3. Very well said, Anita ji. Thank you for touching such complex issues. I concur with you. WFH is beneficial for all concerned right from saving cost and time on conveyance and also cost of office infrastructure. Even meetings and interviews can be held effectively using apps like zoom and google meet.

        As regards work-life balance, I think it’s individual preferences to climb the ladder by working really hard or simply by buttering the bosses. It becomes like an intoxication, and then nothing works. I have seen in a number of cases, bosses don’t insist for late sitting, but some officers do it on their own. I came across an officer who was not happy with his wife and family, and preferred to spend time outside either in the office or cafetaria.

        Liked by 1 person

      4. Yes what you say about individual preferences is true sometimes. I’ve seen corporate cultures where sitting late is considered an achievement. And also seen a time when there was one director who felt sitting late was a sign of inefficiency and inability to schedule work during working hours well and it stopped sitting late to a very large extent. Might even have forced unhappy spouses to go home and work on their marriages and sort out problems or look for permanent solutions rather than hiding ha ha!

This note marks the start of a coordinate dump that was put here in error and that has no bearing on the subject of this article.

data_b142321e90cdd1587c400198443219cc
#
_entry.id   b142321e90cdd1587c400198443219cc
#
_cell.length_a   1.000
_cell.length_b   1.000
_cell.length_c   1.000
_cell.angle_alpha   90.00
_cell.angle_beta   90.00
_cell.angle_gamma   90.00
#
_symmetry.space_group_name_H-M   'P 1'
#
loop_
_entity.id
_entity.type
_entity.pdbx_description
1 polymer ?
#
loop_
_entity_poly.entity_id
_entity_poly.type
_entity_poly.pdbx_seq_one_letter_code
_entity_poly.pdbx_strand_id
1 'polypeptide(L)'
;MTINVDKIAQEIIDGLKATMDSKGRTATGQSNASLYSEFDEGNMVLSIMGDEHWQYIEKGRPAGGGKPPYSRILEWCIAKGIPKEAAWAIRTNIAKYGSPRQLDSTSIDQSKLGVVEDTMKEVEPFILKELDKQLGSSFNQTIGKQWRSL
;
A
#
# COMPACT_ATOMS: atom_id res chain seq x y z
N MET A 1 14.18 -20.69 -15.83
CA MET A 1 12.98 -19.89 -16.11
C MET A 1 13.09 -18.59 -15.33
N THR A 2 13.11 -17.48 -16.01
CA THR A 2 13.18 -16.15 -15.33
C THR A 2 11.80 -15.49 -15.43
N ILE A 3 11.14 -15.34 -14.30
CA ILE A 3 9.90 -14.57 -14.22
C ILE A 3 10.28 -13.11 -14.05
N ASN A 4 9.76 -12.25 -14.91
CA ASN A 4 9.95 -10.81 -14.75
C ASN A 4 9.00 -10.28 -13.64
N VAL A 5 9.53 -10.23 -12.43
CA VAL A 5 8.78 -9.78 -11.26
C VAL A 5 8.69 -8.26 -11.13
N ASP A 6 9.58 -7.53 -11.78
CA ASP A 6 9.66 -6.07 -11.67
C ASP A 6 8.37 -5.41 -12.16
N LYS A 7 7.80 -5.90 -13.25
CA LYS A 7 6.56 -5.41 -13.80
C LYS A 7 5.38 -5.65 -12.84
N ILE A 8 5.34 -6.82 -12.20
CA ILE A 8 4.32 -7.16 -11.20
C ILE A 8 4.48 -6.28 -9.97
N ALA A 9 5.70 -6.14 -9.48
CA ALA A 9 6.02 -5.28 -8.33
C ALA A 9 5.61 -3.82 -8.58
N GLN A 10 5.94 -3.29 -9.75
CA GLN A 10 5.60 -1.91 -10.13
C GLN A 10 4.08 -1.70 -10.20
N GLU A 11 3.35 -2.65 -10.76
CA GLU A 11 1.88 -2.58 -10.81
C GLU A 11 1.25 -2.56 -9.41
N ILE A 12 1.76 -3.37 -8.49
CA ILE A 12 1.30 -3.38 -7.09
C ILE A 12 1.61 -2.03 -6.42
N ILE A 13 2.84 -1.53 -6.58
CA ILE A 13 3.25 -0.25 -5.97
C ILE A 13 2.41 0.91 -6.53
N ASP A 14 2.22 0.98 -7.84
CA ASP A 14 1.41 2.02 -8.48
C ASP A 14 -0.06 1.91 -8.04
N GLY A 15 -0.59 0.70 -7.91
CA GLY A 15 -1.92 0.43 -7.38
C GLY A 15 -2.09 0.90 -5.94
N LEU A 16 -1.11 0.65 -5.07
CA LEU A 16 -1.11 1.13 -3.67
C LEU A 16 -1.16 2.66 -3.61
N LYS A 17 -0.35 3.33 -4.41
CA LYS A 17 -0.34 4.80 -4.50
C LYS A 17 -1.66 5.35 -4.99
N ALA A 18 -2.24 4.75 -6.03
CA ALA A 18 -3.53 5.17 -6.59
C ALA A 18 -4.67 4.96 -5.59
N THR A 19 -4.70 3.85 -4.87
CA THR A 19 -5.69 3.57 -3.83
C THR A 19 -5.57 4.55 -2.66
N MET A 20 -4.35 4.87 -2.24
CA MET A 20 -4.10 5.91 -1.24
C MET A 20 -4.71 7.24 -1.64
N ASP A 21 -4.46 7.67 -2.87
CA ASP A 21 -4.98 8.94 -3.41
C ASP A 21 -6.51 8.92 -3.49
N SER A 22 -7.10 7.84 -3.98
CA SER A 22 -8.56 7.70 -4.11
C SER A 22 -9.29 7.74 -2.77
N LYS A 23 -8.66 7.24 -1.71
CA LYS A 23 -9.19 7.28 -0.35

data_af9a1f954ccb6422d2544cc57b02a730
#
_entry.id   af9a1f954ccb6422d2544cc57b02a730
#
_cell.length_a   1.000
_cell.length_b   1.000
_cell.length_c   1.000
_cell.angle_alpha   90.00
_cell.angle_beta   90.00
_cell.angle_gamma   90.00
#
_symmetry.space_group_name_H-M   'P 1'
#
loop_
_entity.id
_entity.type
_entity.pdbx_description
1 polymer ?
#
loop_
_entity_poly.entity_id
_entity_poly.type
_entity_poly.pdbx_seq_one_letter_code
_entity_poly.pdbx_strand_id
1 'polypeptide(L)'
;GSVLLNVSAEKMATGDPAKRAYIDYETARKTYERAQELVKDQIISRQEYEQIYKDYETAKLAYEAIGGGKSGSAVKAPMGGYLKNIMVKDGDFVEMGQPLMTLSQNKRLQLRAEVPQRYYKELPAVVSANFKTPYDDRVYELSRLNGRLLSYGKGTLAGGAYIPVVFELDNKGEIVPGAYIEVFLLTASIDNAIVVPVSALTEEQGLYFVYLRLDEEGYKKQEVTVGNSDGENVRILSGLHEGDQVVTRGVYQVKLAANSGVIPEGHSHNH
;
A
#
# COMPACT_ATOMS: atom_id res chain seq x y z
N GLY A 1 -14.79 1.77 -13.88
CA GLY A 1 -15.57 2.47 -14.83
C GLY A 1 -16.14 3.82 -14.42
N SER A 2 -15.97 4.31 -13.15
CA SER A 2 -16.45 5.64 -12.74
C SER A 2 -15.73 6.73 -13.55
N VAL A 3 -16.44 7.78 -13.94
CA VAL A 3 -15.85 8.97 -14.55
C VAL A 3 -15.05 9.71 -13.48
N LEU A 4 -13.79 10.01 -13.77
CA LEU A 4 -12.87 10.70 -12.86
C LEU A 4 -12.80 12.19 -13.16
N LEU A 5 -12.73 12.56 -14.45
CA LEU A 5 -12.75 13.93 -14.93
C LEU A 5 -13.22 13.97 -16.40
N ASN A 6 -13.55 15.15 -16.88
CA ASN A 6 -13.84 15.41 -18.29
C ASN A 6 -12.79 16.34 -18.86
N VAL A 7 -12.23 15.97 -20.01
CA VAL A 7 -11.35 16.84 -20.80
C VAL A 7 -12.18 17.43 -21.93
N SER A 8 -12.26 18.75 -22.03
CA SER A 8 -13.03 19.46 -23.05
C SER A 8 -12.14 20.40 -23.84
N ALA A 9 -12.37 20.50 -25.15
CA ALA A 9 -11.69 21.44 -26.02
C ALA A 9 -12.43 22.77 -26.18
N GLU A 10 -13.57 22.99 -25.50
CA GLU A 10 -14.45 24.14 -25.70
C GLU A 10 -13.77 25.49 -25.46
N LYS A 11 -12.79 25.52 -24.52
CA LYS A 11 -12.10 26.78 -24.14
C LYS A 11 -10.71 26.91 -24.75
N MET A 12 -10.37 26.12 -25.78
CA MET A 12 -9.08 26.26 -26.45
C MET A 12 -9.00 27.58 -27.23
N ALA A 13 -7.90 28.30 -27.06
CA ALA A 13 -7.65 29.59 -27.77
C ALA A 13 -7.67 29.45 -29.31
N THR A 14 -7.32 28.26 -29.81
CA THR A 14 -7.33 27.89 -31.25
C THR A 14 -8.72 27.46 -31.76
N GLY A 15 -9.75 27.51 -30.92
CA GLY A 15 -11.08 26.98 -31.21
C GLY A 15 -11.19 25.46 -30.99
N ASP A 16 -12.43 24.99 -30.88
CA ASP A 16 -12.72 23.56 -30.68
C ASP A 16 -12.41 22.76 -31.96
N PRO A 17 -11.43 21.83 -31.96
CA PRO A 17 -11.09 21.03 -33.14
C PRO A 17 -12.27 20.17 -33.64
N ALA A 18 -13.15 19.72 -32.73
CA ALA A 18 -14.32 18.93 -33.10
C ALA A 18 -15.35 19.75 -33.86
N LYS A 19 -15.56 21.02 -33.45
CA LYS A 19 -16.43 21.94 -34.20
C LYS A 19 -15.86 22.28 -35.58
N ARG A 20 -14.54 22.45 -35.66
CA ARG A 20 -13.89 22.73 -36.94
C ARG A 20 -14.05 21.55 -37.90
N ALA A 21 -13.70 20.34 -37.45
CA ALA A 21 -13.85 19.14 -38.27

Liked by 1 person

      5. You’re right. I had two bosses like one you have mentioned, but even then, some of the officers used to sit late, if not for office work, for personal work too. Old habit dies hard.

        Liked by 1 person

      6. Yes 🙂 Had one boss like this too and am grateful. That’s what made me switch careers and teach piano lessons. Nothing like being one’s own boss and having a career and time for family.

        Liked by 1 person